“Four years ago, I said there was no way I was going to see autonomous vehicles in my lifetime,” said Denny Mooney, senior vice president of global development at Navistar speaking at the Autonomous Vehicles Detroit 2018 conference. But now he says: “We could see autonomous vehicles on the road commercially within three years.”
Whether Mooney has the time frame right or not is immaterial. The reality is that we are inching closer to having autonomous commercial vehicles. The advanced safety systems that are already on the market are the base on which autonomous technology will be built. And strides are being made in platooning which is also a building block for fully autonomous trucks. There is value at every step of the development process and I think there is a business case developing for each step toward autonomous trucks.
However, the move to autonomous trucks will be a slow evolution with lots of incremental gains along the way. Even automating some low-speed operations like backing up into docks, truck stop parking, and traffic jam movement can help drivers immensely. And as we all know drivers are one of the major struggles we have in this industry and one of the major costs of operating a fleet.
I think we are still a ways from vehicles with no drivers, but we are making strides to take some of the burdens of driving from drivers and making their jobs less stressful.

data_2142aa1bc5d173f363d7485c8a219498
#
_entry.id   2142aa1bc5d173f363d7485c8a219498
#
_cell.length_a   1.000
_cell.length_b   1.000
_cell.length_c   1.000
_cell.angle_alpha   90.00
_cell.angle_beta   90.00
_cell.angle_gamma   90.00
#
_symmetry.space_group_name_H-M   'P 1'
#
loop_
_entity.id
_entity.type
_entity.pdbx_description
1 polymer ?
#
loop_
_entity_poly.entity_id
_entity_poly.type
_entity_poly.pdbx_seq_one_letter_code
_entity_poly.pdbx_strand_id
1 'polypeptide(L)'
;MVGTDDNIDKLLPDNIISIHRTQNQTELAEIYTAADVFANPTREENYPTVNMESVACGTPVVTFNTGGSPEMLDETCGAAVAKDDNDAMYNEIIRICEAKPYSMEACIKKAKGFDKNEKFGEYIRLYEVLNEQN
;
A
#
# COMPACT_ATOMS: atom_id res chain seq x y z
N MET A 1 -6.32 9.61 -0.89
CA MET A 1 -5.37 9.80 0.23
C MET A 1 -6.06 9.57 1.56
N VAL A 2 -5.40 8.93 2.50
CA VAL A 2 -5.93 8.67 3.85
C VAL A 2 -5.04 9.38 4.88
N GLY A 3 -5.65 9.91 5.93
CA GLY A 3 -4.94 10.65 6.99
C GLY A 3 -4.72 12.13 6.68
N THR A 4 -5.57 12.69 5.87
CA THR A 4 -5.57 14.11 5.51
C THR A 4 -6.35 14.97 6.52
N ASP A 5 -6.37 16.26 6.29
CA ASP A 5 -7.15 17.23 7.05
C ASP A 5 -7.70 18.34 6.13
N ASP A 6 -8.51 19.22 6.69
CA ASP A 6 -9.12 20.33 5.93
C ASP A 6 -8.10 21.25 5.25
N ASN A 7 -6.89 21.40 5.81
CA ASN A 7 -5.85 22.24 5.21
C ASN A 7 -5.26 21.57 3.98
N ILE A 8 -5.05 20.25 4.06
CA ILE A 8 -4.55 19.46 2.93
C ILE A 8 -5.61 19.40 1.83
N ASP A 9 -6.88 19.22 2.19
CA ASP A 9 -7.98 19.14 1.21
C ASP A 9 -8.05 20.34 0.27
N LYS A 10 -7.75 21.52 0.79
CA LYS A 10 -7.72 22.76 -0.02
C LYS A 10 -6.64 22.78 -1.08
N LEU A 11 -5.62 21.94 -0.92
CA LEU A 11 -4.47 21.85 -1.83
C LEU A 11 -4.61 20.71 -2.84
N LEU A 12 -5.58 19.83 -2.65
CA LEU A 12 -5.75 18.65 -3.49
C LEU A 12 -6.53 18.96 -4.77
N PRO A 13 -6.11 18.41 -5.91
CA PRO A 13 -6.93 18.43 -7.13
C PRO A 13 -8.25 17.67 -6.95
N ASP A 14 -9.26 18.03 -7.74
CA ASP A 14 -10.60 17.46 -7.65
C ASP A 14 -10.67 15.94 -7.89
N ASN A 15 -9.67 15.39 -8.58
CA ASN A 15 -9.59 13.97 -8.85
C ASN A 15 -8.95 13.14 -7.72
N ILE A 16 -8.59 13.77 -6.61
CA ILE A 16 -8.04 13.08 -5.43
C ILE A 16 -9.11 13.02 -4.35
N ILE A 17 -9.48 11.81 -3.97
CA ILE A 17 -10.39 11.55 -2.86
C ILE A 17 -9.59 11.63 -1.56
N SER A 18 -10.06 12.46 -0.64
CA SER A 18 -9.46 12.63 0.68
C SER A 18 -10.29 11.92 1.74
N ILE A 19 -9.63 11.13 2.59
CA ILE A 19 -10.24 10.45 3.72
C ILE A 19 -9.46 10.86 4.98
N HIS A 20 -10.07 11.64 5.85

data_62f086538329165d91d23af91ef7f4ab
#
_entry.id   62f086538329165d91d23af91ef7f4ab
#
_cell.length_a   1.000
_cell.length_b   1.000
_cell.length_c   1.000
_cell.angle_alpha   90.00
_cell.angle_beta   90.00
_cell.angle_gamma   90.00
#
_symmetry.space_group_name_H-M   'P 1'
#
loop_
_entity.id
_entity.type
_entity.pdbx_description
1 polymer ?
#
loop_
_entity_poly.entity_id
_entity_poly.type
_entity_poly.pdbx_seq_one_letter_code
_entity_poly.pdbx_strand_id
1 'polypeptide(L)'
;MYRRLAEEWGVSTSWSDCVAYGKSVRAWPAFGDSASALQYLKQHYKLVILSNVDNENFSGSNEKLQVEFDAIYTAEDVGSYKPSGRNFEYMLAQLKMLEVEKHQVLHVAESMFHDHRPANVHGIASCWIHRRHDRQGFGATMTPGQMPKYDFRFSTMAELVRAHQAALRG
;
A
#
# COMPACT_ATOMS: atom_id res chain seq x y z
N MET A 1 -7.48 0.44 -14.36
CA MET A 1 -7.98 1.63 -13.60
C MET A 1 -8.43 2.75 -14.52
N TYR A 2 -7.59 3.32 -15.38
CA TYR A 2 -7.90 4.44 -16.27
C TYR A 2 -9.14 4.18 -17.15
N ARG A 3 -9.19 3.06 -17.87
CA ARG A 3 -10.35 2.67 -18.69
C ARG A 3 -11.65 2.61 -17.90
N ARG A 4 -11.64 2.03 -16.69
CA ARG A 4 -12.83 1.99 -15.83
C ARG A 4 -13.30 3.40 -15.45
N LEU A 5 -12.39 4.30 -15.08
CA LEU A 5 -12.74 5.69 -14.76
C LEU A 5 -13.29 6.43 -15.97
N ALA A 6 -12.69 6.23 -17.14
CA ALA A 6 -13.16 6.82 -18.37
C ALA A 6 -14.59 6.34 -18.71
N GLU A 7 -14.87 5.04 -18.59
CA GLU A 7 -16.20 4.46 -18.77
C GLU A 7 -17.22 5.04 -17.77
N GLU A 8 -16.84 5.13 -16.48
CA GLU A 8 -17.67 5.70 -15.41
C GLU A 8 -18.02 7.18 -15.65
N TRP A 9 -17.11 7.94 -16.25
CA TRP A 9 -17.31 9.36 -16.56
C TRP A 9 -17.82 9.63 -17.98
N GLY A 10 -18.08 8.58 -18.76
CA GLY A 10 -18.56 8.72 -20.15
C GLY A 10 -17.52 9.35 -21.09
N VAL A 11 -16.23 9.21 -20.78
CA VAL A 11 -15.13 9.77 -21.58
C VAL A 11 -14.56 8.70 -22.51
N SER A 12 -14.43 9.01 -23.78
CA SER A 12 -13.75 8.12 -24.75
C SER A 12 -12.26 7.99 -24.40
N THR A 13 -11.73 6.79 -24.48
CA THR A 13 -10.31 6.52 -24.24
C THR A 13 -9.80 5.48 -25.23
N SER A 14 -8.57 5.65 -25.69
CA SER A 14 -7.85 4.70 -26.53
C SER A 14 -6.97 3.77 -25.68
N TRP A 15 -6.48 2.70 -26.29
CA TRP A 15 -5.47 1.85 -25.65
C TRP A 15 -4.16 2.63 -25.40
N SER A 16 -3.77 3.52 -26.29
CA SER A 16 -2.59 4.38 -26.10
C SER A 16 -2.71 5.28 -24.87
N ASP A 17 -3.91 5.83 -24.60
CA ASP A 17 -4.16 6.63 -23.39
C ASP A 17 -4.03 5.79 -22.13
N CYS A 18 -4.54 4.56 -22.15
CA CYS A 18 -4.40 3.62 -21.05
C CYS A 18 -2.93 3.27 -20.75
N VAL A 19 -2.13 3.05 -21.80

Like I said we are looking at an evolution — not a revolution — and we still face some very big challenges when it comes to fully autonomous vehicles on the nation’s highways. The thing is we can’t be afraid of these developments and we need to keep talking about them, working on them and managing them so they can help us when they can so that they unfold in an appropriate manner that brings value to the market.
It’s an exciting time to be in the trucking industry given all the developments that are going on not just with the development of autonomous vehicles but also battery electric vehicles and even pushing the fuel efficiency envelope on diesel powered vehicles. The most important thing to remember is that we need to control the technology and not let it control us. That way we get the maximum value and the least amount of disruption. How did we view mobile phones, just a short few years ago?